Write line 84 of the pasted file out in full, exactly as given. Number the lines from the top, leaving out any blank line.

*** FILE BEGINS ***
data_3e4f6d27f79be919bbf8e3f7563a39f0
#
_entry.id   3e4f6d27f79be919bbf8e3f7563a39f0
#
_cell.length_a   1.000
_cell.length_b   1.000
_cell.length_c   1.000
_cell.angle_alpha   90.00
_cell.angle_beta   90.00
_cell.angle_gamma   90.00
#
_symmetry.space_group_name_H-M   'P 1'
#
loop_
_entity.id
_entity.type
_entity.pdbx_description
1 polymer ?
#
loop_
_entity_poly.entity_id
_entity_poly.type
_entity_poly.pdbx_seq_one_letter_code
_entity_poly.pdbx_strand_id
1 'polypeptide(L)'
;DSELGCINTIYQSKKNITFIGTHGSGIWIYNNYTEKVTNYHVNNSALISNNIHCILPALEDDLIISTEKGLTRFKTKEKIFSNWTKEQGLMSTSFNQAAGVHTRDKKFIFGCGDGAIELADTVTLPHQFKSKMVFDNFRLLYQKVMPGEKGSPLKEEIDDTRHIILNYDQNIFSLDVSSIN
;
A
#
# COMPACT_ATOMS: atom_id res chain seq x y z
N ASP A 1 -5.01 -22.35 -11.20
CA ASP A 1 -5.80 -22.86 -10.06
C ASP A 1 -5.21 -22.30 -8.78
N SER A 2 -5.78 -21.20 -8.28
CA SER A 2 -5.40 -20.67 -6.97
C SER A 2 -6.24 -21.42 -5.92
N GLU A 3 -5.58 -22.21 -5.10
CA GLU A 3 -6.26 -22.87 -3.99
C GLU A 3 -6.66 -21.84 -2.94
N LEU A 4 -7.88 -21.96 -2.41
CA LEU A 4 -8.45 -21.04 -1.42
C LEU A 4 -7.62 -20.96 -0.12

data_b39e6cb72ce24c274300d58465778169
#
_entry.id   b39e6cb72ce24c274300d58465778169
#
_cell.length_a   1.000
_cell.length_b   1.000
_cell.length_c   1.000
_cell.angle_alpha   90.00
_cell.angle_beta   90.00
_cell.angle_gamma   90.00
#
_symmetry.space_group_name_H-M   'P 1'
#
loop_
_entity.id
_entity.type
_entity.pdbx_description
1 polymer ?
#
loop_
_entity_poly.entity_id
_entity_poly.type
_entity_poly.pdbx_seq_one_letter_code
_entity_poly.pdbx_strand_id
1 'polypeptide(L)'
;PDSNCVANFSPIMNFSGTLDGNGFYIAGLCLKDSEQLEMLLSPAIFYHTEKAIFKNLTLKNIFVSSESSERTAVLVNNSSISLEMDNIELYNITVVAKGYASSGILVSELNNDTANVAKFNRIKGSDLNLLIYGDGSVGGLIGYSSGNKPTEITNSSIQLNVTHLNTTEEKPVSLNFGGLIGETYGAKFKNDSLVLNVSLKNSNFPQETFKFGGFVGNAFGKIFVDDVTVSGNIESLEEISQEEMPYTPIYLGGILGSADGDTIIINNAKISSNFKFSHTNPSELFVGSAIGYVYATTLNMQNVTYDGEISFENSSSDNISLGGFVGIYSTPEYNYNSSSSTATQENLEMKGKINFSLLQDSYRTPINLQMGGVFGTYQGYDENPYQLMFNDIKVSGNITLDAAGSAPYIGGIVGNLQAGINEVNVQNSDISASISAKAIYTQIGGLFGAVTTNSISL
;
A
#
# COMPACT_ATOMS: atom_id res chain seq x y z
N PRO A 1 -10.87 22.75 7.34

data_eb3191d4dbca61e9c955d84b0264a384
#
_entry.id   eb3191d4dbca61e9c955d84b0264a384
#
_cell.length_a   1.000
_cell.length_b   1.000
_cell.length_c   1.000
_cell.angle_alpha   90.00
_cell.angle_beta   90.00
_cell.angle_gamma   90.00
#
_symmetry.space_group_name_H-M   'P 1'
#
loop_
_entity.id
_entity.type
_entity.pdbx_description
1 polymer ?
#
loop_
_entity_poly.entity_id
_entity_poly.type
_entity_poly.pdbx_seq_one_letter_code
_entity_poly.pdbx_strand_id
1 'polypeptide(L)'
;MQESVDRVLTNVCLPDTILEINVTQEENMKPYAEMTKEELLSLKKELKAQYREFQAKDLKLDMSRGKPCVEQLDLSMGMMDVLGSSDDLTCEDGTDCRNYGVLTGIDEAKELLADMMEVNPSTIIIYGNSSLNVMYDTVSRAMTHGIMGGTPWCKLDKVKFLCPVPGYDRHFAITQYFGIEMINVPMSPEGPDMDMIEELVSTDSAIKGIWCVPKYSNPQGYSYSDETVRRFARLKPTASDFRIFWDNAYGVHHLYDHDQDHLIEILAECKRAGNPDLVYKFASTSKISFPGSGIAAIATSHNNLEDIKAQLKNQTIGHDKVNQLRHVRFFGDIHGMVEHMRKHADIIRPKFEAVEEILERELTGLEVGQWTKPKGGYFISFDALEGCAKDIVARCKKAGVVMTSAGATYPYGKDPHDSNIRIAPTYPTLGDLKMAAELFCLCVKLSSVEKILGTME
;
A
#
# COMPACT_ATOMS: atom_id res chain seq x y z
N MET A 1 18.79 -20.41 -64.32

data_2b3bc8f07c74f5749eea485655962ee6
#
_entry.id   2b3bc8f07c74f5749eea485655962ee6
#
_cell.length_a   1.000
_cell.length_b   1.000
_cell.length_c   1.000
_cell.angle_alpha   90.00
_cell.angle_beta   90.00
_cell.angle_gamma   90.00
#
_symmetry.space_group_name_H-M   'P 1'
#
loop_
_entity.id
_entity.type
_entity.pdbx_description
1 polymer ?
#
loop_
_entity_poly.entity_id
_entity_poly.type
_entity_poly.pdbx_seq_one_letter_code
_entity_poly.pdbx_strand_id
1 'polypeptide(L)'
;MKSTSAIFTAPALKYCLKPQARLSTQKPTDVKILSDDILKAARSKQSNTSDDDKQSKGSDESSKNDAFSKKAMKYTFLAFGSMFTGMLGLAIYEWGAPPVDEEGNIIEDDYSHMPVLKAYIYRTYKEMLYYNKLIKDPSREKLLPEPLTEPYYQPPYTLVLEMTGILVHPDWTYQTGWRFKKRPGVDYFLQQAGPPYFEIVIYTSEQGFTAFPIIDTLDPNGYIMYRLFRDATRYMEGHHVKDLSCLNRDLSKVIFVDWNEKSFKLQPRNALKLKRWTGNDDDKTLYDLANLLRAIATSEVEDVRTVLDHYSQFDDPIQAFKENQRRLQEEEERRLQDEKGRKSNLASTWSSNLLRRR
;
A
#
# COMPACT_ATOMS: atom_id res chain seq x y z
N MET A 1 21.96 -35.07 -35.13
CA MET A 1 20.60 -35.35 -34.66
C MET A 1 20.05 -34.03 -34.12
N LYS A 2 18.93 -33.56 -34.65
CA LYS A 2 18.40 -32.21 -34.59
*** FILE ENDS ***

#